Yemen: Good news and bad news: The dictator finally agreed to step down, but he got himself a good deal after all he put his country through while trying to hang on, or at least that’s how many who have been protesting for 10 months see it. It appears the dictator has given up power. He keeps the title for 90 days, and then he’ll be immune from prosecution. Protests have continued, government supporters have continued to kill protesters, and loyal army units have fought with defectors.

Control of the country is geographically fractured. The area where Anwar al-Awlaki was killed by a US drone is under control of Al Qaida, and other areas are controlled by other insurgencies or tribal militias. Our government has long cooperated with the outgoing dictator, even though it appears the Obama administration was active in convincing him to go.

UPDATE: Presidential elections have been called for February 21. Protests have continued however, apparently because of the immunity from prosecution for the outgoing president.

Egypt: Now a story you probably have heard even without having to look for it, protests have resumed in Tahrir Square. Since this has received ample coverage, I’ll just post today’s update, that the military has appointed a new civilian prime minister, though this appears to little to satisfy the protesters. The Obama administration is urging the military government to step down quickly.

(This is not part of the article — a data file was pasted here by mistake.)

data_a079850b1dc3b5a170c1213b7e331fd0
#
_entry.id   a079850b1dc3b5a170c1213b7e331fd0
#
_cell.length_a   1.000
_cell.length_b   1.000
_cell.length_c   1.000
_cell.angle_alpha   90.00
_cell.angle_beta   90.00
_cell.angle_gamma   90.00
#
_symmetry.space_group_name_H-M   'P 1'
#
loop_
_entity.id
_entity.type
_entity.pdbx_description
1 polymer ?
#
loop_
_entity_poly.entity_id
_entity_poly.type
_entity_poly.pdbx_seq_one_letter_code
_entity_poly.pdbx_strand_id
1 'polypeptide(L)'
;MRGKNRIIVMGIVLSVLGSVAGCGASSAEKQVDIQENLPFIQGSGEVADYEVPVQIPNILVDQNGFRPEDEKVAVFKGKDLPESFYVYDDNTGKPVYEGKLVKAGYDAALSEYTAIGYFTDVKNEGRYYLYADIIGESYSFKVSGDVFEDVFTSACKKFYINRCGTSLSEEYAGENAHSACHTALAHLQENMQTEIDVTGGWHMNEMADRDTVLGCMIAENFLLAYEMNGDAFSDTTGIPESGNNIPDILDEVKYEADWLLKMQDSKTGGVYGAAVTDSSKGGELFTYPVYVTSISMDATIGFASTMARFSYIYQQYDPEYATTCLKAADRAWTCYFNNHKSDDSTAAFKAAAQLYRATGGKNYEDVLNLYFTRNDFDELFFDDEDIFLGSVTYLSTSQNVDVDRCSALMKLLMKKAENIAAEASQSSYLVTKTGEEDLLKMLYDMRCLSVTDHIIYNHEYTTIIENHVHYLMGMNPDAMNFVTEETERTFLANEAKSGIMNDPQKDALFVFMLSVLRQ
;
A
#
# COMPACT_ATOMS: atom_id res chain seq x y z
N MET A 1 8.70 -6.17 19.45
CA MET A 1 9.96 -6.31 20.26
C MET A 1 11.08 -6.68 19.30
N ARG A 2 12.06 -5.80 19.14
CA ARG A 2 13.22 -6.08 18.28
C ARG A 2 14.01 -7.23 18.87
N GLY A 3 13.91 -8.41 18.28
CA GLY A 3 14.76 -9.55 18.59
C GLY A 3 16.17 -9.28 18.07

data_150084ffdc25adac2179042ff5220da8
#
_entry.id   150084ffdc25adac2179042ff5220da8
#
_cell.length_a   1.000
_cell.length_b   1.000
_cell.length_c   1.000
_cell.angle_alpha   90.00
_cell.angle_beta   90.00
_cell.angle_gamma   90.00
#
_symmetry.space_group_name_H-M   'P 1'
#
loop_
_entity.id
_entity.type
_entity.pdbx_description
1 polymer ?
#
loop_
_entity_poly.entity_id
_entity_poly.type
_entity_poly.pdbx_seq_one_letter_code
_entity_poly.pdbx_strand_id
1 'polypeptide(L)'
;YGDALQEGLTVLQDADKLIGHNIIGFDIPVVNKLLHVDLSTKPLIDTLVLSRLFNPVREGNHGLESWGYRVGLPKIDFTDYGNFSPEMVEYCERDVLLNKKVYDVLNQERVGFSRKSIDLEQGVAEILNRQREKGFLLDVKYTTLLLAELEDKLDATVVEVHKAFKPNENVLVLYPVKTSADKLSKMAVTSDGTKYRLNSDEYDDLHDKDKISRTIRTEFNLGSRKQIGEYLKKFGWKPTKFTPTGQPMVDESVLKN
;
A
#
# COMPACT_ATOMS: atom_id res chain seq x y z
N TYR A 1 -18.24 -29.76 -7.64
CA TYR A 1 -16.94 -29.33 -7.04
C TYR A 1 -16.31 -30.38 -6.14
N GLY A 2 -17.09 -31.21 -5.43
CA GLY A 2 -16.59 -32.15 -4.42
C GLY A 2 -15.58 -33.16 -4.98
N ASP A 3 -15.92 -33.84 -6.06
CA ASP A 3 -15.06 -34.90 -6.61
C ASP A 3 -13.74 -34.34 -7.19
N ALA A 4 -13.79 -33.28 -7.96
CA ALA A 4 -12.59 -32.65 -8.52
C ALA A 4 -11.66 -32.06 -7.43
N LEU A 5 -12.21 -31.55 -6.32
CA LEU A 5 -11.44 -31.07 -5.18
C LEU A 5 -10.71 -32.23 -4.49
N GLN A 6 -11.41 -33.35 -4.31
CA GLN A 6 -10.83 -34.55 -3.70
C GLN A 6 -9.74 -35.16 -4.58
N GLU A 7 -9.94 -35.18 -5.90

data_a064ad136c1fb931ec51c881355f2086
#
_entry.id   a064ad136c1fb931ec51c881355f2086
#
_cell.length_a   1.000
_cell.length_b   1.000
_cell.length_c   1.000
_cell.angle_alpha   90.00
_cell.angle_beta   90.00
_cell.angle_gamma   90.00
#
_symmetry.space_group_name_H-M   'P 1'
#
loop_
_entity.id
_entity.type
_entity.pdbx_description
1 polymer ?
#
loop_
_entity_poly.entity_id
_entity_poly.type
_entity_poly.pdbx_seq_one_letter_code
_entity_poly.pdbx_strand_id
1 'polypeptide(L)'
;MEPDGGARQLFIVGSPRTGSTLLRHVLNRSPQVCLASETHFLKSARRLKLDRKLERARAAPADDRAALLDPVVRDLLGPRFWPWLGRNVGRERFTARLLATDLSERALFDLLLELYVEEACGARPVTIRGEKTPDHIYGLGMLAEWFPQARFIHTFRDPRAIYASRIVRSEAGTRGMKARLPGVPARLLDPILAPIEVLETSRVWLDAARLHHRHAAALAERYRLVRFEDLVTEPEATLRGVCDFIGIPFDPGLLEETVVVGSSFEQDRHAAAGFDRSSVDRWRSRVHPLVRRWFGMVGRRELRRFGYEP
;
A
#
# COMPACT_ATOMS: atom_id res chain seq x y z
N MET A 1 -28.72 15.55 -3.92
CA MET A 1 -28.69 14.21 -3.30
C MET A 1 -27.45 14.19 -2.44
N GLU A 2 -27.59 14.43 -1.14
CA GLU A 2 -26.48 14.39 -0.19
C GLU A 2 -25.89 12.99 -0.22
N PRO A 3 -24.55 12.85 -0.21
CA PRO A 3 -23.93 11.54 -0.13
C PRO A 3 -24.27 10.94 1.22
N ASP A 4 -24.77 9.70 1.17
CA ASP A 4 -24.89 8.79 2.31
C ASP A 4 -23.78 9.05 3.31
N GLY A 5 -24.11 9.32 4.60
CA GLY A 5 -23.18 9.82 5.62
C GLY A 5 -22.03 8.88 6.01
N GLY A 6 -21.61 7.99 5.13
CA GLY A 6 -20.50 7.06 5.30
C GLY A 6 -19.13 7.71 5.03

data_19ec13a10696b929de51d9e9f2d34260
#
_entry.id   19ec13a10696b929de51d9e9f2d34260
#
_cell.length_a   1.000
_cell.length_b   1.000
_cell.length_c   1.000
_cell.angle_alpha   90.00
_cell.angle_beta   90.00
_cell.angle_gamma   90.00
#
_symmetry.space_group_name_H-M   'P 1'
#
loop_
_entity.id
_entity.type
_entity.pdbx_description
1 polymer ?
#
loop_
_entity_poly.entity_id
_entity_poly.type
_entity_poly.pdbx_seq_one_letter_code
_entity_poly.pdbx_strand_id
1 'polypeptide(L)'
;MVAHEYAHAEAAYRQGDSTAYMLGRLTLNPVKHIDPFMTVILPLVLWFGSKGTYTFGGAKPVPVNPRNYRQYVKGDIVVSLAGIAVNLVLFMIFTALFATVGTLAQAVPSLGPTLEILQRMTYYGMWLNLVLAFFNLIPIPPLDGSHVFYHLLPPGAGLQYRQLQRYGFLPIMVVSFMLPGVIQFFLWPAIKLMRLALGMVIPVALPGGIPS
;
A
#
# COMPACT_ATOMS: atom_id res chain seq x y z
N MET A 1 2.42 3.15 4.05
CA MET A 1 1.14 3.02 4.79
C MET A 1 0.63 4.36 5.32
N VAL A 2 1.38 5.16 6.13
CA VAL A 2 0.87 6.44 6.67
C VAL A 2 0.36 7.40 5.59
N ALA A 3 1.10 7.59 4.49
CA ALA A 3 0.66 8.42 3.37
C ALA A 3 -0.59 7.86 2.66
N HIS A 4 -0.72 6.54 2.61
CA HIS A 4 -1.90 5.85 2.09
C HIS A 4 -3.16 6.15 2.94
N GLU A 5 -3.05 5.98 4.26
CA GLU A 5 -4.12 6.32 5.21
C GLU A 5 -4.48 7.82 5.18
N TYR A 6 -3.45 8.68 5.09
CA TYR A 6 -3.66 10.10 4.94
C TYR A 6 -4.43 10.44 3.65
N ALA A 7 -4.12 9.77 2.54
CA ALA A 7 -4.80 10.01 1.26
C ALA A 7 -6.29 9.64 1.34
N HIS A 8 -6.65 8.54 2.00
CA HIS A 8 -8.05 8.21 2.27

Syria: This is the one that’s been on the front pages, so no need to repeat everything. I just want to mention a couple aspects. First, here’s one to show anyone who tries to claim the Bush administration should get credit for the Arab Spring because of their invasion of Iraq: what happened to Iraq is deterring Syrian Christians from supporting the uprising. Rather supports my theory that far from encouraging Arabs to overthrow their dictators, what Iraq turned into under Bush’s invasion and occupation actually deterred Arabs from challenging their governments for fear their countries would become like Iraq.

The other aspect worth mentioning is what I see as the growing likelihood of Turkish intervention. Yes, Turkish intervention. The the Turkish government had good relations with the Assad regime, it’s now openly calling for it to give up power. Turkey called the Arab League’s ultimatum “Syria’s last chance”. Turkey has harbored Syrian refugees since towns near the border were attacked by the Syrian army, and is now harboring Syrian opponents including the Free Syrian Army that is carrying on an insurgency. Turkish buses carrying pilgrims home to Turkey from Mecca were attacked in Syria by men wearing army uniforms. Turkey has developed into a regional power, enough so that even if the US and EU nations don’t get militarily engaged in Syria, Turkey might not need them. With Syrian rebels to do much of the fighting, it could launch its own intervention. The other Arab nations might not send troops, but likely wouldn’t object. Even though they’re still mostly dictators themselves, the end of a regime friendly to Iran, and a regionally destabilizing situation in Syria, would be good things. Moreover, the US and NATO just got done with Libya which frees resources, but the EU has its own crisis right now, and the US is war-weary, not to mention that civil war in Yemen is still possible and might entail western intervention. If intervening is to be done, it will probably have to be Turkey that does it.

UPDATE: Arab League finance ministers have drafted sanctions against Syria, it appears nine more protesters were killed by the government, and eight soldiers were killed by defecting soldiers.

UPDATE: How did I leave out Libya? Libya has a new transitional government. The transitional council is trying to address the problem of being self-appointed and ruling over a fractious country who may or may not feel represented.